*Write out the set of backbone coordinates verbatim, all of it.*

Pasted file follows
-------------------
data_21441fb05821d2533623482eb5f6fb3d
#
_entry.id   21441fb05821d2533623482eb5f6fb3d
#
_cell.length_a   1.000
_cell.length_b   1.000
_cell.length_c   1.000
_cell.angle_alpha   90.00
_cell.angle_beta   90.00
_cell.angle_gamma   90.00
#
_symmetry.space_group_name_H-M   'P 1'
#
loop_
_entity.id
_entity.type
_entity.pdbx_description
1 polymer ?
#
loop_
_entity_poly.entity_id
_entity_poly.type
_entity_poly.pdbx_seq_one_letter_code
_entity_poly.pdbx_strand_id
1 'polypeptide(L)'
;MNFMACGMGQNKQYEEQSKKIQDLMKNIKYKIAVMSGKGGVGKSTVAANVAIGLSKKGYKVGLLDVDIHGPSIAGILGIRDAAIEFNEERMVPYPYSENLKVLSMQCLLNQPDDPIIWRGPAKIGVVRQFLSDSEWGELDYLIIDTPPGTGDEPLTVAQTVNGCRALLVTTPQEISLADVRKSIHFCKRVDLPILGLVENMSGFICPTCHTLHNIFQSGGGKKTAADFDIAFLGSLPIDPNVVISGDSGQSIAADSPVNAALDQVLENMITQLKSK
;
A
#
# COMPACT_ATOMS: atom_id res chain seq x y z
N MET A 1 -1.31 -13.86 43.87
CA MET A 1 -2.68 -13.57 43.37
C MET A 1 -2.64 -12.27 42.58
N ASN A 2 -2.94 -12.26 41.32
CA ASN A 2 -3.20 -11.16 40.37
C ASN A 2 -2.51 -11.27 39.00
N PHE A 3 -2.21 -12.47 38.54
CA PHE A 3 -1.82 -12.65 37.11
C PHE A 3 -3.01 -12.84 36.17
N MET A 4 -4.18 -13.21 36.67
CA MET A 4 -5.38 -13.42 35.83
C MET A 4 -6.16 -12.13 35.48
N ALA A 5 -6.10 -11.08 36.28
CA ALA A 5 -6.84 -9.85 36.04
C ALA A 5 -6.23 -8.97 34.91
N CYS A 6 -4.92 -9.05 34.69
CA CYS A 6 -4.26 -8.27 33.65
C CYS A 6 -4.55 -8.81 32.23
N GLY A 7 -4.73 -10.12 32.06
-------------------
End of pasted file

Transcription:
data_21441fb05821d2533623482eb5f6fb3d
#
_entry.id   21441fb05821d2533623482eb5f6fb3d
#
_cell.length_a   1.000
_cell.length_b   1.000
_cell.length_c   1.000
_cell.angle_alpha   90.00
_cell.angle_beta   90.00
_cell.angle_gamma   90.00
#
_symmetry.space_group_name_H-M   'P 1'
#
loop_
_entity.id
_entity.type
_entity.pdbx_description
1 polymer ?
#
loop_
_entity_poly.entity_id
_entity_poly.type
_entity_poly.pdbx_seq_one_letter_code
_entity_poly.pdbx_strand_id
1 'polypeptide(L)'
;MNFMACGMGQNKQYEEQSKKIQDLMKNIKYKIAVMSGKGGVGKSTVAANVAIGLSKKGYKVGLLDVDIHGPSIAGILGIRDAAIEFNEERMVPYPYSENLKVLSMQCLLNQPDDPIIWRGPAKIGVVRQFLSDSEWGELDYLIIDTPPGTGDEPLTVAQTVNGCRALLVTTPQEISLADVRKSIHFCKRVDLPILGLVENMSGFICPTCHTLHNIFQSGGGKKTAADFDIAFLGSLPIDPNVVISGDSGQSIAADSPVNAALDQVLENMITQLKSK
;
A
#
# COMPACT_ATOMS: atom_id res chain seq x y z
N MET A 1 -1.31 -13.86 43.87
CA MET A 1 -2.68 -13.57 43.37
C MET A 1 -2.64 -12.27 42.58
N ASN A 2 -2.94 -12.26 41.32
CA ASN A 2 -3.20 -11.16 40.37
C ASN A 2 -2.51 -11.27 39.00
N PHE A 3 -2.21 -12.47 38.54
CA PHE A 3 -1.82 -12.65 37.11
C PHE A 3 -3.01 -12.84 36.17
N MET A 4 -4.18 -13.21 36.67
CA MET A 4 -5.38 -13.42 35.83
C MET A 4 -6.16 -12.13 35.48
N ALA A 5 -6.10 -11.08 36.28
CA ALA A 5 -6.84 -9.85 36.04
C ALA A 5 -6.23 -8.97 34.91
N CYS A 6 -4.92 -9.05 34.69
CA CYS A 6 -4.26 -8.27 33.65
C CYS A 6 -4.55 -8.81 32.23
N GLY A 7 -4.73 -10.12 32.06